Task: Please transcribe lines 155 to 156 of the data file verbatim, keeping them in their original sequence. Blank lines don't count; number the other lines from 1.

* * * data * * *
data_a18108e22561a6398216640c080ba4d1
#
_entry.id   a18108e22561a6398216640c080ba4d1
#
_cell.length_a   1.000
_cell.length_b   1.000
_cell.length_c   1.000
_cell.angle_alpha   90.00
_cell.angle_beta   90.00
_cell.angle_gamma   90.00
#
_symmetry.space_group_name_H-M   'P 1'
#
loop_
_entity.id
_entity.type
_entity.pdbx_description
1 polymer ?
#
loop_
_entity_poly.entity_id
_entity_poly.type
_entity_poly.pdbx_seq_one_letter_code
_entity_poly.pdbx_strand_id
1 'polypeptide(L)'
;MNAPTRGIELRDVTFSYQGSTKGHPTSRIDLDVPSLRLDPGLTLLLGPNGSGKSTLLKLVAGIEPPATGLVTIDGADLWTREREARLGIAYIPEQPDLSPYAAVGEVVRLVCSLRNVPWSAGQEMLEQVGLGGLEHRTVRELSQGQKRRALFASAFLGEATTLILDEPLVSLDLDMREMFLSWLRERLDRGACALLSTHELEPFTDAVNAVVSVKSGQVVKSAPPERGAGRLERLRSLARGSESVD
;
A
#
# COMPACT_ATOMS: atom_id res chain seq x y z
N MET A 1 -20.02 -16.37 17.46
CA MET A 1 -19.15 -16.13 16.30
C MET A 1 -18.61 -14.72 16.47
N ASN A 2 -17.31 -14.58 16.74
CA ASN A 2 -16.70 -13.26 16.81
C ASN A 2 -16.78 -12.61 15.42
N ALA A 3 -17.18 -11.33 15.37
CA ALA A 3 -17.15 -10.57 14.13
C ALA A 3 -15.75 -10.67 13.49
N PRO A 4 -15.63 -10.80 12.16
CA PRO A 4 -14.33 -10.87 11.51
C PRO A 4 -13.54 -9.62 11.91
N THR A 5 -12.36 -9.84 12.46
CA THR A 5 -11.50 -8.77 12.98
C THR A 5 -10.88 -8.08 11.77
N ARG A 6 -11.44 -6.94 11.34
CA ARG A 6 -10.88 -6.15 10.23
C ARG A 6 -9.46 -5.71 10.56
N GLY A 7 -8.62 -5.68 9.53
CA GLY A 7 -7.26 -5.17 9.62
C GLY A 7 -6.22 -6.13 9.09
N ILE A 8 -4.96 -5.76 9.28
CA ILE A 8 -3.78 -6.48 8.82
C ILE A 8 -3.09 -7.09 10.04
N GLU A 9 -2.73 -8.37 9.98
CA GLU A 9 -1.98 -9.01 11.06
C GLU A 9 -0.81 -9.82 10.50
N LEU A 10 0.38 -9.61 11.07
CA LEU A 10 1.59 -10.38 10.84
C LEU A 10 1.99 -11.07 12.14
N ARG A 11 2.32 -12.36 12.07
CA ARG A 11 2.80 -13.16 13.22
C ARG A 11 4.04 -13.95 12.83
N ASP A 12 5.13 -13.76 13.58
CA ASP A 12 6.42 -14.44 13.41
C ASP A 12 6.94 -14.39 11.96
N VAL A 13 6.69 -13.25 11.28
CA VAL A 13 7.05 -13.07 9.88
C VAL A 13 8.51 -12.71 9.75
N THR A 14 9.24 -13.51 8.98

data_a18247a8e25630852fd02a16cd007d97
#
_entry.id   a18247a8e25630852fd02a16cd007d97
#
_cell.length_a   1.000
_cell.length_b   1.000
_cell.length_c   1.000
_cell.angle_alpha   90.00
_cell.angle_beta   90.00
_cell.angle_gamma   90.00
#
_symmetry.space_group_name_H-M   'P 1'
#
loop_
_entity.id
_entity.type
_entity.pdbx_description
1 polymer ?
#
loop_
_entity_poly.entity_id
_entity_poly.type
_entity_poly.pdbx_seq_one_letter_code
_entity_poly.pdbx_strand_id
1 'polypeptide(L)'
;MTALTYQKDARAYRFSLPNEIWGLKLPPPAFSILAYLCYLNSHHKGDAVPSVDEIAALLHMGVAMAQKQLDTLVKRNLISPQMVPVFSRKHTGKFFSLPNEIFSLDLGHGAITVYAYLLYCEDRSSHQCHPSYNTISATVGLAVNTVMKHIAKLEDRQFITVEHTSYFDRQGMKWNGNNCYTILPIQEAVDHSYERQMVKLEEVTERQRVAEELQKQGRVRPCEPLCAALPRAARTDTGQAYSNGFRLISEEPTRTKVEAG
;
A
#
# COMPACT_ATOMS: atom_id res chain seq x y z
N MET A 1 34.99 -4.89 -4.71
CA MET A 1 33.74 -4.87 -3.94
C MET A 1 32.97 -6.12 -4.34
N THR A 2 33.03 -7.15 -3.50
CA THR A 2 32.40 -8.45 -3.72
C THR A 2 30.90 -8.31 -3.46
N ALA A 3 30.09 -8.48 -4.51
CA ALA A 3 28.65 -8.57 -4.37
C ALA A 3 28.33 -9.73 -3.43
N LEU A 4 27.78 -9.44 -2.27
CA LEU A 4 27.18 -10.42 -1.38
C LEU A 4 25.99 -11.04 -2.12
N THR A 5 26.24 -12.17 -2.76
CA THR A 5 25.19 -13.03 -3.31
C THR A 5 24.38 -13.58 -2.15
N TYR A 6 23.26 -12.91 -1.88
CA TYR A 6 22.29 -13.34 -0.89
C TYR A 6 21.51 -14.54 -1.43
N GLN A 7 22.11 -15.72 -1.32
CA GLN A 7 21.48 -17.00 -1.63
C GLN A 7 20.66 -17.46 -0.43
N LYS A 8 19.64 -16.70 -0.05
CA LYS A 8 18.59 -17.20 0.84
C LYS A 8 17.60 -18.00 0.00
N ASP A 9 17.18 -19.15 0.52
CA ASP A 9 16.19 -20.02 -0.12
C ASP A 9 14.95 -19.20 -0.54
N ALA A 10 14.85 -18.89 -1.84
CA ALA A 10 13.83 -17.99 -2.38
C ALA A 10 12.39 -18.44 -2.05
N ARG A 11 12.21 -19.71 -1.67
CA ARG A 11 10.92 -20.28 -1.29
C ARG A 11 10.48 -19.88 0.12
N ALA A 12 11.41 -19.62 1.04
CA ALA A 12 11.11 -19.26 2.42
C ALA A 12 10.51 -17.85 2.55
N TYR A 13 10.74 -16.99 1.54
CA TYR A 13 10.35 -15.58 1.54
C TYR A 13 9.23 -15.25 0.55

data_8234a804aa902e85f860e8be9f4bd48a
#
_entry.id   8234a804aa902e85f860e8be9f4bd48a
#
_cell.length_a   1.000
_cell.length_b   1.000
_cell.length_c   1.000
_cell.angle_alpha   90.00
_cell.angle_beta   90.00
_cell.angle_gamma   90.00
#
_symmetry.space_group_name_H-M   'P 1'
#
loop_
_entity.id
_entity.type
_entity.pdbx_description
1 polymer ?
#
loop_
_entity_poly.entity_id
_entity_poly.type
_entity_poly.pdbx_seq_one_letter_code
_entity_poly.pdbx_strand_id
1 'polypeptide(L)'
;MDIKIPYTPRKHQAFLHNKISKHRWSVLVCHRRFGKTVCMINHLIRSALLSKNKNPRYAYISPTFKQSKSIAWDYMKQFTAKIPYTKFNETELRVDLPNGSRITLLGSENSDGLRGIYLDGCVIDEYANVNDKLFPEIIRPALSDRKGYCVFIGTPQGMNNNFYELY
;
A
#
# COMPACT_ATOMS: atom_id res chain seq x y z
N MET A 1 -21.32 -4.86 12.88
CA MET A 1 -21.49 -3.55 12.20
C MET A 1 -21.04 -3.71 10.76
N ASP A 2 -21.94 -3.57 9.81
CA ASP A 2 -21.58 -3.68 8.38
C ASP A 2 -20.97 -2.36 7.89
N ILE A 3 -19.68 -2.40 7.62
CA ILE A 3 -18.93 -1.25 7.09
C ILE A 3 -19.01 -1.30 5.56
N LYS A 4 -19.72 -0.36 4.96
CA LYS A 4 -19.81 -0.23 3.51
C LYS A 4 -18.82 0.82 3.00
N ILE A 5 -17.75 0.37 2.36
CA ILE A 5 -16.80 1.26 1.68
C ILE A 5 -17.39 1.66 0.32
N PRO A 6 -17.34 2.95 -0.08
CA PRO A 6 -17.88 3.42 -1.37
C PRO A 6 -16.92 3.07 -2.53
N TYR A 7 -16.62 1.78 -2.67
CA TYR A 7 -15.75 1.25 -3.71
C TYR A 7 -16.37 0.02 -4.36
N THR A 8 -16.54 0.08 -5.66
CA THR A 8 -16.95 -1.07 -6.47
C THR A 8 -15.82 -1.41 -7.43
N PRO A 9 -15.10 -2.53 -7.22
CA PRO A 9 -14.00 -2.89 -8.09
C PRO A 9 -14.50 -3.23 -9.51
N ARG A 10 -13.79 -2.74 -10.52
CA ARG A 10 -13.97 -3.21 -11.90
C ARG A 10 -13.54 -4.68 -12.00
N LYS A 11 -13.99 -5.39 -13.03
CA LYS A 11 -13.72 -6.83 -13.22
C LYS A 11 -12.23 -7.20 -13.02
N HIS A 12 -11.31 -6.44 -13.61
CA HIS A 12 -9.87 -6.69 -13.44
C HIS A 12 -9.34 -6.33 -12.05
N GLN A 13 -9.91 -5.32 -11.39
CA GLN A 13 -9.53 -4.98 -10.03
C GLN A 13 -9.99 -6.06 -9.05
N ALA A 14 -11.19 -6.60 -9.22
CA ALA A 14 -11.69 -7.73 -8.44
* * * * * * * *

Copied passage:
_entity.type
_entity.pdbx_description